The current palette and brushPosted: January 24, 2015
I’ve been looking forward to writing a more detailed post about the colours on my palette after Parkablogs asked the question a few weeks ago. It’s grey and damp in Montreal (January thaw) so instead of getting out to sketch, I made a little schematic of what I am currently using.
This comes with a few disclaimers:
1: There are no rights and wrongs with colour. Colour choices can be very personal and different people have success with different pigments. For example, I rarely use Phthalo or Prussian blue because they just don’t work for me. Or rather I can’t make them work. Other people use them to great success. Have a look at how successful Alvaro Castagnet is with reds or Milind Mulick is with pale greens.
2. Value is more important than colour, so if you can get the right value with whatever colour you are using, you will have a higher success rate in your paintings and sketches.
3. I’m not someone who studies the chemical compounds of colours to analyze how they are made. If I like the colour and it works well in my paintings, then I stick with it, even though there may be plenty of alternates. If you, on the other hand, are interested in the science of watercolour pigments, the most valuable resource you can find online is handprint.com
Below is the list of the colours I am using these days and in case you want to know the brands there’s a photo of the tubes below. (Forgot to include the Daniel Smith Carbazole Violet in the photo.) Again, this is just my personal preference for the time being.
So let’s go over the colours one by one. Each one has a specific reason for being in the palette.
Azo yellow: transparent, cool, mixes well to make pale greens. And this from handprint.com: “is a very good “primary” yellow, leaning neither to red nor to green, with a bright, clear appearance.”
Gamboge: I like to have a cool and a warm yellow. This is the warm one.
Naples Yellow: very opaque, chalky yellow that is best used on its own rather than in mixes (turns them dull and milky). I love to use it as the warm tone in the sky close to the horizon line.
Pyrrol Orange: this is a transparent orange, one that I used a lot of recently in Costa Rica. It dilutes beautifully into a light salmon colour, is great in skin colour mixes and even works nicely for warmth in skies.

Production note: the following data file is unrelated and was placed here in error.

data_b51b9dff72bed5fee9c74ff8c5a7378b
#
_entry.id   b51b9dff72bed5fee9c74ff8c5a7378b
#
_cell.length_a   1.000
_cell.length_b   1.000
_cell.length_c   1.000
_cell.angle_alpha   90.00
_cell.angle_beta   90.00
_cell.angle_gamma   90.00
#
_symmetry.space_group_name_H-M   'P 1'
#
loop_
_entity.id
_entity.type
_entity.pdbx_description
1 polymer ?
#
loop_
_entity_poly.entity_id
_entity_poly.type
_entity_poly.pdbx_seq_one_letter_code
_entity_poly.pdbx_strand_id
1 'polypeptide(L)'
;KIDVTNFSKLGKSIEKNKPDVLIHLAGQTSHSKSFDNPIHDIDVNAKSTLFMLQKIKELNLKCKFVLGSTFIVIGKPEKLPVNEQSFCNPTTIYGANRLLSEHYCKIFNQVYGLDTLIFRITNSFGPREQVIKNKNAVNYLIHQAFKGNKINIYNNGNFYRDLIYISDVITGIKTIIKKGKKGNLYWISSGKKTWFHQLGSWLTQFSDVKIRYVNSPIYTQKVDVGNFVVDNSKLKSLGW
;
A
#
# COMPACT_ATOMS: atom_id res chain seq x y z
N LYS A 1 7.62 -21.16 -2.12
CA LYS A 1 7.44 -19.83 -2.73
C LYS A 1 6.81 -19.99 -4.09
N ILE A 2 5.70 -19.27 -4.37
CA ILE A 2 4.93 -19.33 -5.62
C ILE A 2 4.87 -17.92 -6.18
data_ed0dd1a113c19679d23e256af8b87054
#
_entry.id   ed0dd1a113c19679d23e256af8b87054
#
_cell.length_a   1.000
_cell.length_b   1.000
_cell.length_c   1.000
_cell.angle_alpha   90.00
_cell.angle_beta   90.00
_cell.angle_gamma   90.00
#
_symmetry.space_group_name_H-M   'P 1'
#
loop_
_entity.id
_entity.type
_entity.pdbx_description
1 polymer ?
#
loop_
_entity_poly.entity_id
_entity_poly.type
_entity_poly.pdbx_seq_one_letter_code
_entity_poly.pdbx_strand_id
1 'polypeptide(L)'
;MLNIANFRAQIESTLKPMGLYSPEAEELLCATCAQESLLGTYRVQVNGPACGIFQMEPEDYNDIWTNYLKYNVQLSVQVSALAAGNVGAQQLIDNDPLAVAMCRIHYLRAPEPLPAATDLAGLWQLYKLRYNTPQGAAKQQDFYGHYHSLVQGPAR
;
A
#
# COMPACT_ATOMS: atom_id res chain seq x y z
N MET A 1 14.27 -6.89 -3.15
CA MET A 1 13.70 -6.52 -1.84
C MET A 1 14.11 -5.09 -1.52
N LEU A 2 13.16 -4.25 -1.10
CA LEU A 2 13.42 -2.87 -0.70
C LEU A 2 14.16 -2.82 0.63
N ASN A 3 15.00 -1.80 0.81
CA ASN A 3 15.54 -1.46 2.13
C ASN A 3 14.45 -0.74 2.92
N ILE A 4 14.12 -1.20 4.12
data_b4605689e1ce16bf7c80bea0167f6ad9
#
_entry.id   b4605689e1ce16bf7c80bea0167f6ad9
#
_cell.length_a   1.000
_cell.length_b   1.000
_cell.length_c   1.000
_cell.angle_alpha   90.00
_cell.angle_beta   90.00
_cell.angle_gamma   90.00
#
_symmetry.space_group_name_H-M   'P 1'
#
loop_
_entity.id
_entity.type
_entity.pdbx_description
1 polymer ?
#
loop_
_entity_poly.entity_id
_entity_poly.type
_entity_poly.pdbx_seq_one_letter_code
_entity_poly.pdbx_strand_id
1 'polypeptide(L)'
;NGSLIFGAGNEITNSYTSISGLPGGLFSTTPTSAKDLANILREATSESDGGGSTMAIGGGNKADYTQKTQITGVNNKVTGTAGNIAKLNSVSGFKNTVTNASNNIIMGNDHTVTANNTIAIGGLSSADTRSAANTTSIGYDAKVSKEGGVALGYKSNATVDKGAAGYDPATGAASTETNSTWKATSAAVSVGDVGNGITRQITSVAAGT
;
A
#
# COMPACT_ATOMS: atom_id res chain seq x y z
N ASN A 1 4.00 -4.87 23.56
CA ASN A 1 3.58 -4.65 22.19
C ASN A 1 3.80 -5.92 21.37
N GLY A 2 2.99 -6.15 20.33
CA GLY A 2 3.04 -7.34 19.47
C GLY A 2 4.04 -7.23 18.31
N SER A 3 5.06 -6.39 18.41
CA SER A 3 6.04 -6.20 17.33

Azo Green: great for foliage because of the uniqueness of the green. Warm but not too pale.
Deep Sap Green: I have been searching for a deep, blueish green for a long time. This one works well for dark evergreen foliage in winter, especially mixed with Indanthrene or Alizarin.
Phthalo Green: Handprint.com describes this as the anchor green for many “convenience greens” (like the two I use above) so if you only have one green in your palette it should be this. Add a little yellow, you have spring green; add some burnt sienna to get a beautiful mid-green for trees. Just don’t use it on its own for foliage! There’s nothing in nature that looks like this.
Cobalt Teal: I’ve been looking for a good turqoise for a while. I used to use Manganese Blue but stopped because it was too runny. Beautiful to use for tropical seas, if you are lucky enough to be somewhere warm.
Cerulean Blue: for skies, greys, backgrounds. I only use Winsor Newton brand.
Cobalt Blue: wonderful in shadow areas, and of course for snow
Ultramarine Blue: great for making greys, especially mixed with Burnt Sienna
Indanthrene Blue: a fairly new addition to the palette for mixing darks
Carbazole Violet: another recent addition that makes beautiful shadow tints and rich darks
Permanent Alizarin Crimson: the cool red that is part of my favourite primary triad along with Azo Yellow and Ultramarine. If I could only bring three colours on an outing it would be these three
Organic Vermillion: another new addition to the palette to replace Cadmium Red, which I find too opaque
Burnt Sienna: This is in almost every sketch I do, but the only brand I use is Winsor Newton. I could do a whole post on this colour alone and all the great mixes you can make with it.
Burnt Umber: Mixed with Ultramarine, great for deep, rich darks
The palette I’m using these days is one generously given to me by someone who took my workshop in Seattle last summer. It’s a little bigger than the one I travelled with last summer, and I find it works well because it’s light and has a generous mixing area. If you use a plastic palette like this one, be sure to wipe down the mixing area with an abrasive cream cleanser to avoiding having your paint bead on the surface.
The current favourite brush is one I’ve had for a long time but only recently rediscovered. It’s a Raphael Petit Gris Pur mop brush. It holds lots of paint, has a great point and feels perfect in the hand. More about brushes in another post since this one is now rather long.